Skulls of murdered lamas at the "Memorial Museum of Victims of political Persecutions" in Ulaanbaatar

From October 1937 to April 1939, Luvsansharav’s troika investigated 25,785 cases and condemned 20,099 persons, including over 16,000 lamas, to execution. 25 persons from the top leadership of the party, 187 persons from the military leadership, and thirty six of the fifty one members of the central committee were executed.[1] Although described as an “unremarkable person who rarely attracted notice, a coward with latent sadistic tendencies”, Luvsansharav became known as a skilled “extractor of confessions.”[5]

Purge of Amar 1939[edit]

Prime Minister Anandyn Amar

By early 1939 Stalin was eager to replace the popular Prime Minister Anandyn Amar with Choibalsan, his new favorite. At meetings with Soviet leadership in Moscow, Choibalsan was instructed to have Luvsansharav launch a propaganda campaign against Amar.[7] Luvsansharav denounced Amar at an enlarged meeting of the MPRP Central Committee on March 6, 1939. Once Choibalsan seconded the condemnation, opinions within the Central Committee rapidly turned against Amar, who was arrested on the spot and transported to Moscow where he was sentenced to death by a Soviet troika on July 10, 1941.[8]

End of the purge[edit]

With most internal opposition extinguished and the threat of Japanese military expansion rising on Mongolia’s eastern borders, Stalin ordered Choibalsan to bring the purges to an end. During a special conference at Interior Ministry on April 20, 1939 both Choibalsan and Luvsansharav faked tears of regret for allowing overly zealous Interior Ministry officials and renegade Soviet advisors to carry out the purges. Official blame fell on Deputy Interior Minister Natsantogtoh and Soviet advisor Kichikov.[8]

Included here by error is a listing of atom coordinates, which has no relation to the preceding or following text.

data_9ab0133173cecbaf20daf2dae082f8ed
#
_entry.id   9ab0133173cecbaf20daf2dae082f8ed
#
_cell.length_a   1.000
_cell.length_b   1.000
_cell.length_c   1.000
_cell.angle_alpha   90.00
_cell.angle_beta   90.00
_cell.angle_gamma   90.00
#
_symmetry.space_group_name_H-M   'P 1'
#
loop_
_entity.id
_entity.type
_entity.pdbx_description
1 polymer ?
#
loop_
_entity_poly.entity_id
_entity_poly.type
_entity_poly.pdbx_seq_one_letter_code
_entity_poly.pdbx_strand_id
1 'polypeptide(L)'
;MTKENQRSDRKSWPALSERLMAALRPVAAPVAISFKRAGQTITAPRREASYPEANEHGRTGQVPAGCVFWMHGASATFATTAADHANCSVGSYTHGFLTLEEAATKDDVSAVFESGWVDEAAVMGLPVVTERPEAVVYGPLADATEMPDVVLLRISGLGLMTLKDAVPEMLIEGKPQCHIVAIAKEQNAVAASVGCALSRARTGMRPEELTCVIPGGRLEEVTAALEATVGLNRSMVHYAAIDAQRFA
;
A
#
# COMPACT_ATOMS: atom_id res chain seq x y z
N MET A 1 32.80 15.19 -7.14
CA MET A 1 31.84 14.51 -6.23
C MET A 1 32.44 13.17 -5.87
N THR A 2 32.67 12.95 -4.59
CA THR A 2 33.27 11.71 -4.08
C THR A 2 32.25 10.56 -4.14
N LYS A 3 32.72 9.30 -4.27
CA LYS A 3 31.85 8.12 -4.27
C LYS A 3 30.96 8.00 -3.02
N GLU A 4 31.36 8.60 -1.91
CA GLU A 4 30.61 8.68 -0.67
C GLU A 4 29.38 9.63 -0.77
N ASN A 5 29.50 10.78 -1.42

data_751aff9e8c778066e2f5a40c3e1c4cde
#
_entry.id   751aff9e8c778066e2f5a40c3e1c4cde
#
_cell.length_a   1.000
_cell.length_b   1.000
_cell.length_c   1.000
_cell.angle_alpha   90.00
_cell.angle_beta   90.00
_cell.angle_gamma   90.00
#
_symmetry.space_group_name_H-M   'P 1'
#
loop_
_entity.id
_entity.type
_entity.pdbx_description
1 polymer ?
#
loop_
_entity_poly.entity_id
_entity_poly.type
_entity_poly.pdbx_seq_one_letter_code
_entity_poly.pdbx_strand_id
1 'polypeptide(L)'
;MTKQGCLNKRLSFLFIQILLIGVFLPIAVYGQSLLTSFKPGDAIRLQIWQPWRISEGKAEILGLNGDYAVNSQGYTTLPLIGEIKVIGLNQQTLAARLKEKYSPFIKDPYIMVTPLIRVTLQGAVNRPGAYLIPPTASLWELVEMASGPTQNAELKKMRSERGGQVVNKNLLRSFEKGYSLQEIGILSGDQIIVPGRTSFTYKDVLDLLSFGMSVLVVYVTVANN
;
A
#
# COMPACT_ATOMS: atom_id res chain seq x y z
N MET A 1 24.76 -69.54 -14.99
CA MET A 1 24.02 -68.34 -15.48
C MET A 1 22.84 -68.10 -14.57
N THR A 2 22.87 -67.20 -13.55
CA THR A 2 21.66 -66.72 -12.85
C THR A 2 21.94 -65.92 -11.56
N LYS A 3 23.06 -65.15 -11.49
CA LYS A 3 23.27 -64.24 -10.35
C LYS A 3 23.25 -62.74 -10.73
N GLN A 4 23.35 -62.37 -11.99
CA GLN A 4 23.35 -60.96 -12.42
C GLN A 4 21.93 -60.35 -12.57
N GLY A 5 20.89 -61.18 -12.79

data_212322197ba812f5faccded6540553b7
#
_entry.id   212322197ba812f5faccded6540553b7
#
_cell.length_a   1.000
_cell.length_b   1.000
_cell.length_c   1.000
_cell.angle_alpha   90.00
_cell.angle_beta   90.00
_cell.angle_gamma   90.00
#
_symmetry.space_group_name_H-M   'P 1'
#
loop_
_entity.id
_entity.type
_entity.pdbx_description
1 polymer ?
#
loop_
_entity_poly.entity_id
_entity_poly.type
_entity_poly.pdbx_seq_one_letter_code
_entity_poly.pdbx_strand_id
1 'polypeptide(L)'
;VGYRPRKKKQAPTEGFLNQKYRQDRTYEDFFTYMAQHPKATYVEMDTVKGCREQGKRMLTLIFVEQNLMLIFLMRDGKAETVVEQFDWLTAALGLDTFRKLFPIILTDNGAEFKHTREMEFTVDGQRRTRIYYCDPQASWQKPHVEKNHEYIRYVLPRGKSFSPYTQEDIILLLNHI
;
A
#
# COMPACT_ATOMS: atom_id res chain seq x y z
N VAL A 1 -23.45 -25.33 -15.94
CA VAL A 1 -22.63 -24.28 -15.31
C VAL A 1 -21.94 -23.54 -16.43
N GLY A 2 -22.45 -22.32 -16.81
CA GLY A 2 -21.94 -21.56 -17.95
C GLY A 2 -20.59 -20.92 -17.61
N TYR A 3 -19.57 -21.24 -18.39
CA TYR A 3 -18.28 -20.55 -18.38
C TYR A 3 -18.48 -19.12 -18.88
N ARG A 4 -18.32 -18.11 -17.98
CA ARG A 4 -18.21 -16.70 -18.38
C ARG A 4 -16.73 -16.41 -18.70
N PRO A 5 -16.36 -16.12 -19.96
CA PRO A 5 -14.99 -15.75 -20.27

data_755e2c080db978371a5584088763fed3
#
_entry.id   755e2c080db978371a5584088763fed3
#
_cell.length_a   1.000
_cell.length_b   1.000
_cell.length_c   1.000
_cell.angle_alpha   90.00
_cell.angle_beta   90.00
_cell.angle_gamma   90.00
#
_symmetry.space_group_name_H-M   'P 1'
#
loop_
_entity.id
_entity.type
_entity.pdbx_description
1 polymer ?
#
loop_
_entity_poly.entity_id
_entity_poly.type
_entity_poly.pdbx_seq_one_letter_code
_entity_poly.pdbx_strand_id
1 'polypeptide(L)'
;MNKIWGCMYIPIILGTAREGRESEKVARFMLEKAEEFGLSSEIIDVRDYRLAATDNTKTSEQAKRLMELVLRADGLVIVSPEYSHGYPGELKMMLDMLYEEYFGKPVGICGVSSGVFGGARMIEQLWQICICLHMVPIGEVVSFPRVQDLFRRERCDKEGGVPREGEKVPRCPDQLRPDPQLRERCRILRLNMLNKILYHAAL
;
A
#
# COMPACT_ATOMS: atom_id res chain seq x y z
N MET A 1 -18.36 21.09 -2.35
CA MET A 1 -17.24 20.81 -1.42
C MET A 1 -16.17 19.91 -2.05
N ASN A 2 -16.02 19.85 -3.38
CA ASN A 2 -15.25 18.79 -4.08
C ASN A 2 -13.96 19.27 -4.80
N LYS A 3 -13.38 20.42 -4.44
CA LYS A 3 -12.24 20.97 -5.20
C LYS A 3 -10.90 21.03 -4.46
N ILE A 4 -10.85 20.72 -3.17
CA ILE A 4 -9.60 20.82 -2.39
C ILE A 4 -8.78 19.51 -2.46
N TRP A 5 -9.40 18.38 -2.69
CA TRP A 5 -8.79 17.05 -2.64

Arrest and death[edit]

In the summer of 1939 most of the “henchmen” of the purges, including Nasantogtoh, Bayasgalan, Dashtseveg and Luvsandorj,[9] were rounded up, arrested, and sent off to Moscow as part of “mop up” operations to eliminate witnesses to the repressions. Luvsansharav was arrested on July 9, 1939 by ministry of internal affairs officials. Charged with counterrevolution, Luvsansharav was transported to Moscow where he was incarcerated in the same prison with former Prime Minister Amar[7] before he was found guilty by the Military Collegium of the USSR Supreme Court on July 5 and executed on July 30, 1941.[2]

Rehabilitation[edit]

Despite Luvsansharav’s active role in carrying out the purges (Mongolian historian Baabar believes Soviet leaders had eyed Luvsansharav as a potential replacement for Choibalsan should the latter fail to carry out Moscow’s instructions on the purges),[10] he was nevertheless viewed as a victim by the special commission established under the presidium of the People’s Great Hural to review purge cases of the 1930s and 1940s and was rehabilitated in 1962.[2]

Notes[edit]

  1. ^ a b Baabar 1999, p. 362
  2. ^ a b c d e Sanders 2010, p. 426
  3. ^ Morozova 2009, p. 73
  4. ^ Baabar 1999, p. 348
  5. ^ a b Baabar 1999, p. 371
  6. ^ Baabar 1999, p. 361
  7. ^ a b Baabar 1999, p. 367
  8. ^ a b Baabar 1999, p. 369
  9. ^ Baabar 1999, p. 370
  10. ^ Baabar 1999, p. 372

Bibliography[edit]

  • Baabar (1999). History of Mongolia. Cambridge: Monsudar Publishing. ISBN 9992900385. 
  • Morozova, Irina Y. (2009). Socialist Revolutions in Asia: The Social History of Mongolia in the 20th Century. US: Taylor & Francis. ISBN 0710313519. 
  • Sanders, Alan J. K. (2010). Historical Dictionary of Mongolia. Lanham: Scarecrow Press. ISBN 0-8108-3077-9. 
Party political offices
Preceded by
Jambyn Lkhümbe
General Secretary of the Central Committee of the Mongolian People's Party
June 30, 1933 - October 5, 1934
Succeeded by
Khas-Ochiryn Luvsandorj